“The touchscreen display industry has already picked up these materials for the next-generation flexible displays, such as e-paper, and large-area touchscreens up to 85 inches in size,” Sansoz said. “There are also new promising industrial applications enabled by this technology for flexible solar cells in energy harvesting, and room-temperature welding of microelectronics components.”
Further down the line, the nanowires -- which are anti-bacterial -- could be used in applications for integrated bio-sensors binding to biological tissue in medicine, he added.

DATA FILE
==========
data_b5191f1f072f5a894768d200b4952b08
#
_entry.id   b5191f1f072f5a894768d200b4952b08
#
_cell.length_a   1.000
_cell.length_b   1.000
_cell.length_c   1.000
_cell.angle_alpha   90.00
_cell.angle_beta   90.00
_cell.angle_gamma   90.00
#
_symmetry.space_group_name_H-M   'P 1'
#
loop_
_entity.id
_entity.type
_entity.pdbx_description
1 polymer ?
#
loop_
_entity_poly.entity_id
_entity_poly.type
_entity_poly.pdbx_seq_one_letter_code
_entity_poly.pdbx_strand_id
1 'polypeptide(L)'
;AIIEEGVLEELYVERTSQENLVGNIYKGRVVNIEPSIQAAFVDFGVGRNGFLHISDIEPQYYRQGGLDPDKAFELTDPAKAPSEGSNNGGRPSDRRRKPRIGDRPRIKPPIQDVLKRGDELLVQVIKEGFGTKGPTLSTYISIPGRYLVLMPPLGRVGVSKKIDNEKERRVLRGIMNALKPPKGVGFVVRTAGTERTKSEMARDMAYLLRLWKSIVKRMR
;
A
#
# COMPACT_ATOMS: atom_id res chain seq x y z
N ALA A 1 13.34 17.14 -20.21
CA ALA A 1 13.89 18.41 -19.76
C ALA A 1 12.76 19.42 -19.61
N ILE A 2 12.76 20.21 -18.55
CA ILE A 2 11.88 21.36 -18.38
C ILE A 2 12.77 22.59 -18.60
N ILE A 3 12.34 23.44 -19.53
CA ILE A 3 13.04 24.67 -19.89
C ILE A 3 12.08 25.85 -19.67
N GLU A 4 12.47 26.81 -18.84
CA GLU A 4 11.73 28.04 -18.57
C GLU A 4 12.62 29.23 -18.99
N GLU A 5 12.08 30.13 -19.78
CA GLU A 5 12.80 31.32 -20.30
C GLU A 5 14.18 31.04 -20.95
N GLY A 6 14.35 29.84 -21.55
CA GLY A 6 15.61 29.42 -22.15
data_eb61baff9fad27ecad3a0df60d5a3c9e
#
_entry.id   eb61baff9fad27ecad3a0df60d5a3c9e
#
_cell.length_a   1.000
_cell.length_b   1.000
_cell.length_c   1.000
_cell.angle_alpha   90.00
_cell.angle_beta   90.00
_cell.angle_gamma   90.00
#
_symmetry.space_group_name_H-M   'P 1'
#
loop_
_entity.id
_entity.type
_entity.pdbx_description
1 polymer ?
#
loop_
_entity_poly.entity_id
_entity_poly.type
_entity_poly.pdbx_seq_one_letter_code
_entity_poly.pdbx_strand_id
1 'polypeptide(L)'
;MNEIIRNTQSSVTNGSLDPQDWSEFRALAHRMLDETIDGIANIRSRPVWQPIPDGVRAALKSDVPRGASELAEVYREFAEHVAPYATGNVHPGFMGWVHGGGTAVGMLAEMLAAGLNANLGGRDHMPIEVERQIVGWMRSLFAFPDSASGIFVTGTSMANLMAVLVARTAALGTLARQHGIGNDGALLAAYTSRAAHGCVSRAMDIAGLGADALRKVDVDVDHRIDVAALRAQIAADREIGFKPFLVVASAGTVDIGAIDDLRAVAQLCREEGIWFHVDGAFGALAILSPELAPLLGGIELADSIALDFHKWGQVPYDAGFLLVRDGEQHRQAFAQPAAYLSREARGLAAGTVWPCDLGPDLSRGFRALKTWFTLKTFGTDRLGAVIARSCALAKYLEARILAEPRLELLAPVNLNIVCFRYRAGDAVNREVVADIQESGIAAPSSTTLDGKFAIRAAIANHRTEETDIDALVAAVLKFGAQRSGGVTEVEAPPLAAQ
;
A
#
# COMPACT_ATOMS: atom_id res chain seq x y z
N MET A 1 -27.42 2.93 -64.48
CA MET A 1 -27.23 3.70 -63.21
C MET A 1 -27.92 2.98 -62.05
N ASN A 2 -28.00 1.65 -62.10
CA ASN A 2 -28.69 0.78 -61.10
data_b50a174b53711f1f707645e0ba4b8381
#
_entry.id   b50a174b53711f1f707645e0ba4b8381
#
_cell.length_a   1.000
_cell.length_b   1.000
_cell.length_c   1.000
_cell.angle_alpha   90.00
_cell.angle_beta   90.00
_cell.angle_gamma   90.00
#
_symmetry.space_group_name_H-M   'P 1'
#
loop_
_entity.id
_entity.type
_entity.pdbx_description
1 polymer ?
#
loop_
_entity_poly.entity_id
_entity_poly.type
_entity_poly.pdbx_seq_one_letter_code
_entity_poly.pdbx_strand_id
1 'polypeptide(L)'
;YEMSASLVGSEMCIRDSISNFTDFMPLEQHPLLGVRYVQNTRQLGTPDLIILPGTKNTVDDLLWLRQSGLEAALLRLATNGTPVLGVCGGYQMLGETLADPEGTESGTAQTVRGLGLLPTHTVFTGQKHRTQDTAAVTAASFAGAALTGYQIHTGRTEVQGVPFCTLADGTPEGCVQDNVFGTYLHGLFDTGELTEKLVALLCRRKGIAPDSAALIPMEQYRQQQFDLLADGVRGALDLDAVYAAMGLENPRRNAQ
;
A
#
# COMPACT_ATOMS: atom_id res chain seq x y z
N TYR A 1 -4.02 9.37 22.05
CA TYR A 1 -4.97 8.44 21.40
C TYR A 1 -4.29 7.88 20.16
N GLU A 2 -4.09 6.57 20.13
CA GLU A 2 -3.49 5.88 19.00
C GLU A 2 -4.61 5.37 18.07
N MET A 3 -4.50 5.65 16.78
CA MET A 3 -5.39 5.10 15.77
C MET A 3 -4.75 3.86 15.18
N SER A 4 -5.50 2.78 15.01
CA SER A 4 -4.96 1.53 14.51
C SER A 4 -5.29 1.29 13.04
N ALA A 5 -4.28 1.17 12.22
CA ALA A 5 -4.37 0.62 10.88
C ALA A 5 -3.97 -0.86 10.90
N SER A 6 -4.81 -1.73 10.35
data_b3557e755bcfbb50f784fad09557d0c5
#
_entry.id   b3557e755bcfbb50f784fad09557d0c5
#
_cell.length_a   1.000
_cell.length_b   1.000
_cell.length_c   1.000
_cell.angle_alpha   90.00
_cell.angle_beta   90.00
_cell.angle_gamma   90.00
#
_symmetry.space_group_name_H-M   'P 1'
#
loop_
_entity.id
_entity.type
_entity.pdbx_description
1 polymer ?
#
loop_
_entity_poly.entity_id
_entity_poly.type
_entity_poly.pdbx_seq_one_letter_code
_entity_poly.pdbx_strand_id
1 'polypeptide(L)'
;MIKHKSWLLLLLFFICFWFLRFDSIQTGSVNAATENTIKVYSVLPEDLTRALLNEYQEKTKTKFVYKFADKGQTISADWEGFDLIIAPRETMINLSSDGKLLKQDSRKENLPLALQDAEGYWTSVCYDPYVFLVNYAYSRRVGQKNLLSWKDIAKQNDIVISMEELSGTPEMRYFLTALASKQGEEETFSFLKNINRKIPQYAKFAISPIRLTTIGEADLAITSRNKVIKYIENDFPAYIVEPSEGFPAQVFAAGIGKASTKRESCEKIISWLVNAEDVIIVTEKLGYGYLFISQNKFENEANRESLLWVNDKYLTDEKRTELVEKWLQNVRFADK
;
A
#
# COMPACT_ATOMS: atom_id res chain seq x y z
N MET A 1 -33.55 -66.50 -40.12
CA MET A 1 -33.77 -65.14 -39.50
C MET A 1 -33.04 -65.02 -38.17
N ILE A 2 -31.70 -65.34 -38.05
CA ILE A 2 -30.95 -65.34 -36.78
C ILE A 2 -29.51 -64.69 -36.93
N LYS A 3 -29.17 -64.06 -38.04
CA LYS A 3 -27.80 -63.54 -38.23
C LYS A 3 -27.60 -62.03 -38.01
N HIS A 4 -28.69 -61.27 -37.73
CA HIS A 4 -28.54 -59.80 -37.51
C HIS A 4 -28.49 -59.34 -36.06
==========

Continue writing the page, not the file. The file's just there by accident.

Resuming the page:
Researchers plan to continue their work to study the mechanical behavior of networks of silver nanowires with the same diameter, as well as how the conclusions of their study can be applicable to different types of metals, Sansoz said.
“It also would be interesting to study the effect of nanowire size on other physical properties, such as electrical or thermal conductivity,” he said.
Elizabeth Montalbano is a freelance writer who has written about technology and culture for more than 15 years. She currently resides in a village on the southwest coast of Portugal.